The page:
Happiness is longed for by people from all walks of life and is construed as one of the most important attainments in life. The present chapter endeavors to put forward the literature based on strategies that can enhance happiness levels along with its most probable determinants. As the notion of happiness majorly draws from the field of positive psychology, various interventions based on the principles of positive psychology are also discussed along with their application in the Indian context. The chapter also discusses the perceived happiness-increasing strategies as identified by people. As the discussion throughout the chapter is focused on the Indian context, sociocultural factors’ role in influencing individuals’ well-being levels is also explored. Additionally, the role of positive environmental ingredients also forms a relevant part of the discussion as it highlights the imperative nature of person-environment fit in enhancing individuals’ well-being. Considering the importance of happiness, a variety of initiatives facilitated by the government, non-governmental organizations (NGOs), and communities at different societal levels are also discussed. Moreover, as per the contemporary milieu where technology has enveloped almost every field, its role in promoting happiness and well-being cannot be left uncovered.KeywordsHappiness-increasing strategiesFactors influencing happinessIndigenous practicesPositive environmentTechnology-based interventionsHappy habits
The value of linking urban environment and subjective well-being (SWB) is now well recognized. But whether the geographical context inside and outside the neighborhood has differential influence on long- and short-term SWB remains unclear. Based on the activity perspective, we used survey data from Guangzhou, China, integrating GPS data, portable environmental sensors data to analyze time-weighted and real-time geographical context inside and outside the neighborhood on long- and short-term SWB. The results show that SWB is not only influenced by the neighborhood environment, but also the geographical context outside the neighborhood. Time-weighted geographical environment inside the neighborhood has a higher impact and explanatory ability on long-term SWB, while real-time geographical environment outside the neighborhood has a higher impact and explanatory ability on short-term SWB. This study provides a new understanding for geographies of SWB through the extension of time and space, and also provides reference for more refined urban planning and governance in the future.
Using individual-level panel data representative of Chinese residents, this study examines in detail the relationship between temperature and subjective well-being (SWB). We first find that a 1 °C increase in temperature anomalies (difference between current and historical temperature) causes a 0.02 decrease in SWB (2% of 1 S.D.). Second, we present evidence of climate inequality along socioeconomic status (SES) as SWB of better educated, and higher-income Chinese residents are less affected by temperature anomalies compared to their lower SES counterparts. Closer examination reveals that adaptation mechanisms such as ownership of air-conditioners, automobiles, and indoor work help to alleviate adverse impacts of temperature anomalies. Lastly, for better comparison, we express our findings as monetized damages. We compute that a 1 °C increase in temperature anomalies causes damages equivalent to around 6.9% of income. However, these damages are mostly driven by Chinese from the lower-SES stratum as their damages are equivalent to around 9.6% of income compared to no damages for the high-SES group. Similarly, when translated into elasticity, we find that temperature-induced damages reduce by around 2% for every 1% increase in average income.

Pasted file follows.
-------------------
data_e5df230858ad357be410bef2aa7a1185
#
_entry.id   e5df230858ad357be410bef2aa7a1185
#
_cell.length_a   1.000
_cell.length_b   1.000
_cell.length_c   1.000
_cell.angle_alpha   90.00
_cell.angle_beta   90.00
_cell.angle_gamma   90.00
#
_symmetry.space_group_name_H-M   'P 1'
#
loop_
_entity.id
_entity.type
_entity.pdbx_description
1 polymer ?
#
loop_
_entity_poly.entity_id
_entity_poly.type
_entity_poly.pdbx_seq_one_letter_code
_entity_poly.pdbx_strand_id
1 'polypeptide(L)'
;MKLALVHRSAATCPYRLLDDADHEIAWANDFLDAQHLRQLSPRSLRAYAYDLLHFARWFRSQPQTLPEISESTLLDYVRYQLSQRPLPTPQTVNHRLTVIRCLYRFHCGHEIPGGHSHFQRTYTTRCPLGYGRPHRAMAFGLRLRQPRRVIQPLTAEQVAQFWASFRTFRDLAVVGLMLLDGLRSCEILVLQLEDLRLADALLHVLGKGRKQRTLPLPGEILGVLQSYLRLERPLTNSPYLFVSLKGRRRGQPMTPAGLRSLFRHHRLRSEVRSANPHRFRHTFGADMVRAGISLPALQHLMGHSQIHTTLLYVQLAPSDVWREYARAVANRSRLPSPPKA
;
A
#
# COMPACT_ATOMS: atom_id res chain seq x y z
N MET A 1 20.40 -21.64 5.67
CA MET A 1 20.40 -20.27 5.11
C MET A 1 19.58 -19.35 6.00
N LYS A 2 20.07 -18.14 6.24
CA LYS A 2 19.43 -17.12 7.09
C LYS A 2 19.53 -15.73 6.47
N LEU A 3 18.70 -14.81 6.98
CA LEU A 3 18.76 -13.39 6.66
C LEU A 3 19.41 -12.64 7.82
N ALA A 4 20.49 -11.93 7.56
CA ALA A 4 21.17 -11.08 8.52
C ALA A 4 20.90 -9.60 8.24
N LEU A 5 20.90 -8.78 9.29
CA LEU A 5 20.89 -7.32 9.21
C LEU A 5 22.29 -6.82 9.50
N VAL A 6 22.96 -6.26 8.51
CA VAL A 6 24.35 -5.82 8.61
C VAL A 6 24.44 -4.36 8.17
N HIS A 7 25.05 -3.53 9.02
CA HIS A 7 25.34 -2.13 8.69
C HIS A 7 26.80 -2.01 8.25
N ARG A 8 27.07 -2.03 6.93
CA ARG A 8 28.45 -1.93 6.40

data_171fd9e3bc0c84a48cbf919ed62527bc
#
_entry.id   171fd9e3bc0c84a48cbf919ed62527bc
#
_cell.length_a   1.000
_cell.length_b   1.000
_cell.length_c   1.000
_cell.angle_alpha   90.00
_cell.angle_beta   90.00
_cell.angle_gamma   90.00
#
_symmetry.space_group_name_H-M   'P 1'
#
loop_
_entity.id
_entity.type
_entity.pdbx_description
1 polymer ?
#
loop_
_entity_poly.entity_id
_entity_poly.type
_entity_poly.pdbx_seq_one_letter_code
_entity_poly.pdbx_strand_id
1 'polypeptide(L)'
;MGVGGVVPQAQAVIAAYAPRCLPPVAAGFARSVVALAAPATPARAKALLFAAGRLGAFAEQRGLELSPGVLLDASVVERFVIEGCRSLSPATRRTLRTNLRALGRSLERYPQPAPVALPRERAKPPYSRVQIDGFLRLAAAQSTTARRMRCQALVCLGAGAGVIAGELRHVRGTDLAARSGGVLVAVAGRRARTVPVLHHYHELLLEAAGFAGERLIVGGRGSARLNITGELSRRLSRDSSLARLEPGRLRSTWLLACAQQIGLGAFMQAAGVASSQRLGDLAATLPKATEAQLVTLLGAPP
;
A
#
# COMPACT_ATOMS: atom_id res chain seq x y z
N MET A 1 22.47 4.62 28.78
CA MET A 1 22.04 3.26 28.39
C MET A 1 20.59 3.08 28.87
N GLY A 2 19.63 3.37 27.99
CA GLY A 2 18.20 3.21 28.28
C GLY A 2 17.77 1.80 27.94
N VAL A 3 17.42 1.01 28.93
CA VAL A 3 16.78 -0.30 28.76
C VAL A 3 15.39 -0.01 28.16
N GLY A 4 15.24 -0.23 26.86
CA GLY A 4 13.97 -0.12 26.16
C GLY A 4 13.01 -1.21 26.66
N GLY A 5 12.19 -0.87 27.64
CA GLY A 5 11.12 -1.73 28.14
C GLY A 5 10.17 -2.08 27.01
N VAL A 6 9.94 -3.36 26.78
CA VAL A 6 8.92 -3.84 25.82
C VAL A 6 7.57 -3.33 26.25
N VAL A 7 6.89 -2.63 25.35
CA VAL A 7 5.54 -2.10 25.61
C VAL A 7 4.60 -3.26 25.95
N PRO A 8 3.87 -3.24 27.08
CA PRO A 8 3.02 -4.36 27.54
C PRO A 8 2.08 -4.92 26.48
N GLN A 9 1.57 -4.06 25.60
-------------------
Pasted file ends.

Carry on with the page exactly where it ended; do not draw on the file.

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‘Turnout’ is a key measure of participation in the democratic process. Specifically, it measures the proportion of eligible voters that turns out to vote on election day. Low (or declining) turnout rates are a cause of concern and are often taken as a measure of disaffection with the political decision‐making process. In Ireland, turnout in the 2002 general election confirmed a downward trend in voter participation and represented the lowest turnout since the foundation of the State. However, turnout rates vary markedly across the State. Until recently, it was not possible to examine turnout at a sufficiently detailed geographical scale to allow systematic analysis of the potential causes of such variations. This paper reports on a joint project, involving the Geary Institute, UCD and the National Institute for Regional and Spatial Analysis (NIRSA), NUI Maynooth, that is undertaking a comprehensive analysis of turnout in the 2002 general election at the lowest possible level of aggregation. Here, a cartographic description and introductory analysis is presented that includes the first ever electoral‐district‐level map of turnout. The resulting geographical patterns are generally coherent and explicable and provide important pointers for future research. In an unanticipated finding, this map shows that the phenomenon of low turnout in urban areas occurs beyond the main cities and their suburbanised hinterlands and shows up as a characteristic of most provincial towns.